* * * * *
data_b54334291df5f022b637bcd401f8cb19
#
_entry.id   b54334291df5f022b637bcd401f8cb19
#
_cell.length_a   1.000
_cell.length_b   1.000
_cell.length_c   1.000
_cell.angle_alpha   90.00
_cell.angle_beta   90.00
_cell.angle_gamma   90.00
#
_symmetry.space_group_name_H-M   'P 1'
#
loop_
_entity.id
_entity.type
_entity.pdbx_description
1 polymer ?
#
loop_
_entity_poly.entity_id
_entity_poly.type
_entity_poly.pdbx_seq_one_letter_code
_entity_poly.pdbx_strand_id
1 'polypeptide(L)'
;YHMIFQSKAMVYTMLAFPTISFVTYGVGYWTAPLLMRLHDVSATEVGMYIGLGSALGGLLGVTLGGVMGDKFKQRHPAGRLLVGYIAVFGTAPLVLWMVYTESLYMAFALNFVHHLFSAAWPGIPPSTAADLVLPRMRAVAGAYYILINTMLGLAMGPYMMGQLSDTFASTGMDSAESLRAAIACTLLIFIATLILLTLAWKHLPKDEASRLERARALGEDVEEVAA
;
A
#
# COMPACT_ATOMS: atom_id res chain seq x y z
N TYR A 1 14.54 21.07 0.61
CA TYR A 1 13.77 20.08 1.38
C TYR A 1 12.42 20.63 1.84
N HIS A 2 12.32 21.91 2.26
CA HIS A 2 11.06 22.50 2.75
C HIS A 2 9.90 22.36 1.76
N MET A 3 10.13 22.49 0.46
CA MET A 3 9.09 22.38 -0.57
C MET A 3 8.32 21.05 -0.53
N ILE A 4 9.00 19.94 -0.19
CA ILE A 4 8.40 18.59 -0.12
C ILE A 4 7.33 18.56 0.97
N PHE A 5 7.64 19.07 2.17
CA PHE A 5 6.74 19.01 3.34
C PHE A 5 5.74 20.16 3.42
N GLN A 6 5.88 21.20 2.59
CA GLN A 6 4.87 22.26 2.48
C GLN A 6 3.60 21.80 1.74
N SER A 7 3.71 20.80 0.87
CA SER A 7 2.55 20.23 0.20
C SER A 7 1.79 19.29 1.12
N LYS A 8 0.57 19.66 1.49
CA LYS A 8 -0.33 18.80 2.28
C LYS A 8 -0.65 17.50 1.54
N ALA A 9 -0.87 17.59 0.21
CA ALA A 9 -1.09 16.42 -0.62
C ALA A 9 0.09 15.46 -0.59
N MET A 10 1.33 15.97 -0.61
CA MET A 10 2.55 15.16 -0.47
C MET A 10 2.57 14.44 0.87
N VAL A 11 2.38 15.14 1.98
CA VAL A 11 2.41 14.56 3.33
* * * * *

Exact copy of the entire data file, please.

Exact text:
data_b54334291df5f022b637bcd401f8cb19
#
_entry.id   b54334291df5f022b637bcd401f8cb19
#
_cell.length_a   1.000
_cell.length_b   1.000
_cell.length_c   1.000
_cell.angle_alpha   90.00
_cell.angle_beta   90.00
_cell.angle_gamma   90.00
#
_symmetry.space_group_name_H-M   'P 1'
#
loop_
_entity.id
_entity.type
_entity.pdbx_description
1 polymer ?
#
loop_
_entity_poly.entity_id
_entity_poly.type
_entity_poly.pdbx_seq_one_letter_code
_entity_poly.pdbx_strand_id
1 'polypeptide(L)'
;YHMIFQSKAMVYTMLAFPTISFVTYGVGYWTAPLLMRLHDVSATEVGMYIGLGSALGGLLGVTLGGVMGDKFKQRHPAGRLLVGYIAVFGTAPLVLWMVYTESLYMAFALNFVHHLFSAAWPGIPPSTAADLVLPRMRAVAGAYYILINTMLGLAMGPYMMGQLSDTFASTGMDSAESLRAAIACTLLIFIATLILLTLAWKHLPKDEASRLERARALGEDVEEVAA
;
A
#
# COMPACT_ATOMS: atom_id res chain seq x y z
N TYR A 1 14.54 21.07 0.61
CA TYR A 1 13.77 20.08 1.38
C TYR A 1 12.42 20.63 1.84
N HIS A 2 12.32 21.91 2.26
CA HIS A 2 11.06 22.50 2.75
C HIS A 2 9.90 22.36 1.76
N MET A 3 10.13 22.49 0.46
CA MET A 3 9.09 22.38 -0.57
C MET A 3 8.32 21.05 -0.53
N ILE A 4 9.00 19.94 -0.19
CA ILE A 4 8.40 18.59 -0.12
C ILE A 4 7.33 18.56 0.97
N PHE A 5 7.64 19.07 2.17
CA PHE A 5 6.74 19.01 3.34
C PHE A 5 5.74 20.16 3.42
N GLN A 6 5.88 21.20 2.59
CA GLN A 6 4.87 22.26 2.48
C GLN A 6 3.60 21.80 1.74
N SER A 7 3.71 20.80 0.87
CA SER A 7 2.55 20.23 0.20
C SER A 7 1.79 19.29 1.12
N LYS A 8 0.57 19.66 1.49
CA LYS A 8 -0.33 18.80 2.28
C LYS A 8 -0.65 17.50 1.54
N ALA A 9 -0.87 17.59 0.21
CA ALA A 9 -1.09 16.42 -0.62
C ALA A 9 0.09 15.46 -0.59
N MET A 10 1.33 15.97 -0.61
CA MET A 10 2.55 15.16 -0.47
C MET A 10 2.57 14.44 0.87
N VAL A 11 2.38 15.14 1.98
CA VAL A 11 2.41 14.56 3.33